Bush Labor Department misled Congress in effort to privatize jobs
Source: by John Byrne Raw Story
President George W. Bush’s Labor Department misled Congress in an effort to prove outsourcing jobs to private companies was more efficient than assigning the jobs to government employees, according to a Government Accountability Office report released Monday.
The report (pdf here) found that the Department used fictional projected numbers to improve “savings reports” — even when real numbers were already available. And when the government did find private firms to take a government job, that employee generally was either reassigned to another task with the same title or promoted.
The effort was called “competitive sourcing,” aimed to increase government efficiency by having federal and private organizations compete for providing services. While part of a federal government approach since 1955, the Bush Administration has made the approach a key element of the President’s Management Agenda under the Office of Management and Budget.
An investigation revealed, however, that the Labor Department — under direction from Bush budget officials — deliberately withheld information about true costs.
According to the report, the Department of Labor “excluded a number of substantial costs in its reports to Congress — such as the costs for precompetition planning, certain transition costs and staff time and post competition review activities — thereby understanding the full costs of this contracting approach.”
The report noted that this approach was consistent with “guidance” given by the Administration’s Office of Management and Budget.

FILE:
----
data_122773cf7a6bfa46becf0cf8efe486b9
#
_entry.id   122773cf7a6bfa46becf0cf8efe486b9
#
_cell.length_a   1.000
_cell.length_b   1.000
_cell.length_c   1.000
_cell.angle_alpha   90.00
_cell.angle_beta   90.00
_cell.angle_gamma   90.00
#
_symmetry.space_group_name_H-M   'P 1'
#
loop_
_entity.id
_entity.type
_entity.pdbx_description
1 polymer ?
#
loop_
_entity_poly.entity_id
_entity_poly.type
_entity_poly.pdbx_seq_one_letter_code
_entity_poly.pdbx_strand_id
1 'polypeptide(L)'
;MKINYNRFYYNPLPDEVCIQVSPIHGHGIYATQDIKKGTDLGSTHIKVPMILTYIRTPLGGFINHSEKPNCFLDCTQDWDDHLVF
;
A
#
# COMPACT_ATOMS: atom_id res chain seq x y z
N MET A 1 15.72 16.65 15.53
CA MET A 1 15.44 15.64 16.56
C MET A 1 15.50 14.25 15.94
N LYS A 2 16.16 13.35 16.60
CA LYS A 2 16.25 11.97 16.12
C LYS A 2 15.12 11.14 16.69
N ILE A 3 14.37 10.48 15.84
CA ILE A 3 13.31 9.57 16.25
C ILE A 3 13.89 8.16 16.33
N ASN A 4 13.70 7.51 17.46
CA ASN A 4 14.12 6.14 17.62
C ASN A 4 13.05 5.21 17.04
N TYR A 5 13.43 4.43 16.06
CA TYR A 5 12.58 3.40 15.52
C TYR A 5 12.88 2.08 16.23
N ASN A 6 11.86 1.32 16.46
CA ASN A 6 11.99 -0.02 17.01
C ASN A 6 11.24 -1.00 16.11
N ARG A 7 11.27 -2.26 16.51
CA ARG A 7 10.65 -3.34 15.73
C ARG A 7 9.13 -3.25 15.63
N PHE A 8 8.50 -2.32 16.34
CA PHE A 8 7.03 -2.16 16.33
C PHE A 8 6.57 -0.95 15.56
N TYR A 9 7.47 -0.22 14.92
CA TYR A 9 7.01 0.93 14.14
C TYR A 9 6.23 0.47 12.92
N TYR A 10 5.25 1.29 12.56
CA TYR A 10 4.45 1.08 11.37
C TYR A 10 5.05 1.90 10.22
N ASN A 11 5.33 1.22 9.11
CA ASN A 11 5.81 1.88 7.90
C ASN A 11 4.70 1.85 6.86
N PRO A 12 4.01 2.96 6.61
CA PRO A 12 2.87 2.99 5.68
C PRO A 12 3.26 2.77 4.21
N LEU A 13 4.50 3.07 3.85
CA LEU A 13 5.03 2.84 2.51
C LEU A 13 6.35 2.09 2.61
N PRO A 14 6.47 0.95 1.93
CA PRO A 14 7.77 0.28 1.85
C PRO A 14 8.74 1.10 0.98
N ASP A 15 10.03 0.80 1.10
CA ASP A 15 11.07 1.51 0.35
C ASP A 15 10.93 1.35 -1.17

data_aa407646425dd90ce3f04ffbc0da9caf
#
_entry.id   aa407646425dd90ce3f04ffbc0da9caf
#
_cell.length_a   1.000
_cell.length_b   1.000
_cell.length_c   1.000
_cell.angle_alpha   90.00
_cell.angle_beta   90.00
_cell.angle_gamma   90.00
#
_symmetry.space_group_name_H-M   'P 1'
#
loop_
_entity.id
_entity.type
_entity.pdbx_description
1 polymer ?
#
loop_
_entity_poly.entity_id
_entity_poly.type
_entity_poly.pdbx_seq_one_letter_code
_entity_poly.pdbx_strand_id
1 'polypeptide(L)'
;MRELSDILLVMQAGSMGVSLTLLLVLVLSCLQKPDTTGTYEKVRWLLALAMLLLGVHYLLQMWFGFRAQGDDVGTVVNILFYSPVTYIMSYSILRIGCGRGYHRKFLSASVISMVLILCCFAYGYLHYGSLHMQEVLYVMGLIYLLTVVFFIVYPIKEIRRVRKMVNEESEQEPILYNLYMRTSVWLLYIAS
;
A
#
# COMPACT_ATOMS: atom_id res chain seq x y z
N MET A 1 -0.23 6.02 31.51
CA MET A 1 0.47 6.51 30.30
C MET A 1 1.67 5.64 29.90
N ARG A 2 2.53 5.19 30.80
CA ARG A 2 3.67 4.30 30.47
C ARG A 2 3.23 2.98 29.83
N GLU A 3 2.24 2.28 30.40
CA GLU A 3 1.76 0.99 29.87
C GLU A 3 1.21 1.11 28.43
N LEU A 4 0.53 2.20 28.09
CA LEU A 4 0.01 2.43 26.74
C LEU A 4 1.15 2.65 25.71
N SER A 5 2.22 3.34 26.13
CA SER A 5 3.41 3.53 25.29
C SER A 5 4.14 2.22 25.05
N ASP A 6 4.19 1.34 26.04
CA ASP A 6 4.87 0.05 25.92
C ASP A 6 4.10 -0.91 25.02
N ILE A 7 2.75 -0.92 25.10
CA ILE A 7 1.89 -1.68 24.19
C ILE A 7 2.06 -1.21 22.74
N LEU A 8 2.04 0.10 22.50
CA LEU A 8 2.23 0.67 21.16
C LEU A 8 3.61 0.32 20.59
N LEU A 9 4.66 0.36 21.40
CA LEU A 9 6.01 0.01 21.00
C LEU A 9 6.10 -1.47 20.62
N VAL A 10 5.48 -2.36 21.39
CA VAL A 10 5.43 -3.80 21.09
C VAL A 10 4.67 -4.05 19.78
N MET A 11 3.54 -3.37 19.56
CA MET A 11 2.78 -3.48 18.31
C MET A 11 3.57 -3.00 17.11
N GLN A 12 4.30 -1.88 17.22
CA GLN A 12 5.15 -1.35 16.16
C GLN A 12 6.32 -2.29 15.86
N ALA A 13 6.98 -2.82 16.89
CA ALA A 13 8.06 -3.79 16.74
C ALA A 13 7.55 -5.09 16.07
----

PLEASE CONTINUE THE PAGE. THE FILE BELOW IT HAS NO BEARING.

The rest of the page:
In addition, the report found the Department’s “savings reports” were “not reliable: a sample of three reports contained inaccuracies, and others used projections when actual numbers were available, which sometimes resulted in overstated savings.”
Most workers were also demoralized as the government tried to find private firms to take over their jobs, the probe found.
Bush Labor Secretary Elaine Chao began having workers compete for their jobs in 2004. Few employees have lost their jobs. But when the government found a private company to take over their position, 84 percent were reassigned to different positions with the same title or were promoted.
Since implementation, 22 employees were laid off or demoted, all of them African American.
The senator who commissioned the report, Iowa’s Tom Harkin, along with the House committee that oversees the Labor Department, David Obey, said in a letter Monday that the report proved “the negative impact the Bush Administration’s failed policies have had” on the Department.
“Under the direction of this White House, the Department of Labor has increasingly attempted to move work performed by Federal employees to private contractors” and, in so doing, hurt workers’ morale and “grossly overstated savings,” they wrote. “We look forward to working with the Obama Administration to strengthen the Department of Labor as it undertakes the critical missions of making sure our workplaces are safe; protecting employee pensions, health benefits and rights; and providing workers with the skills they need to compete successfully in the 21st century economy.”
In brief what the GAO found:
Competition between federal and private organizations to provide services—referred to as “competitive sourcing”—can be one way to help achieve greater efficiency in government. Under guidance from the Office of Management and Budget (OMB), competitive sourcing has been implemented at various executive branch agencies over the years. As required under the Consolidated Appropriations Act, 2008 and directed by House Report 110-231, this report examines the use of competitive sourcing at the Department of Labor (DOL). Specifically, GAO examined the comprehensiveness and reliability of DOL’s performance and cost assessments in accordance with OMB and DOL guidance as well as the impact of competitive sourcing on certain DOL workers. To address these issues, GAO reviewed relevant statutes, guidance, reports and personnel actions; and interviewed OMB and DOL officials and 60 DOL staff, grouped by role, in four locations.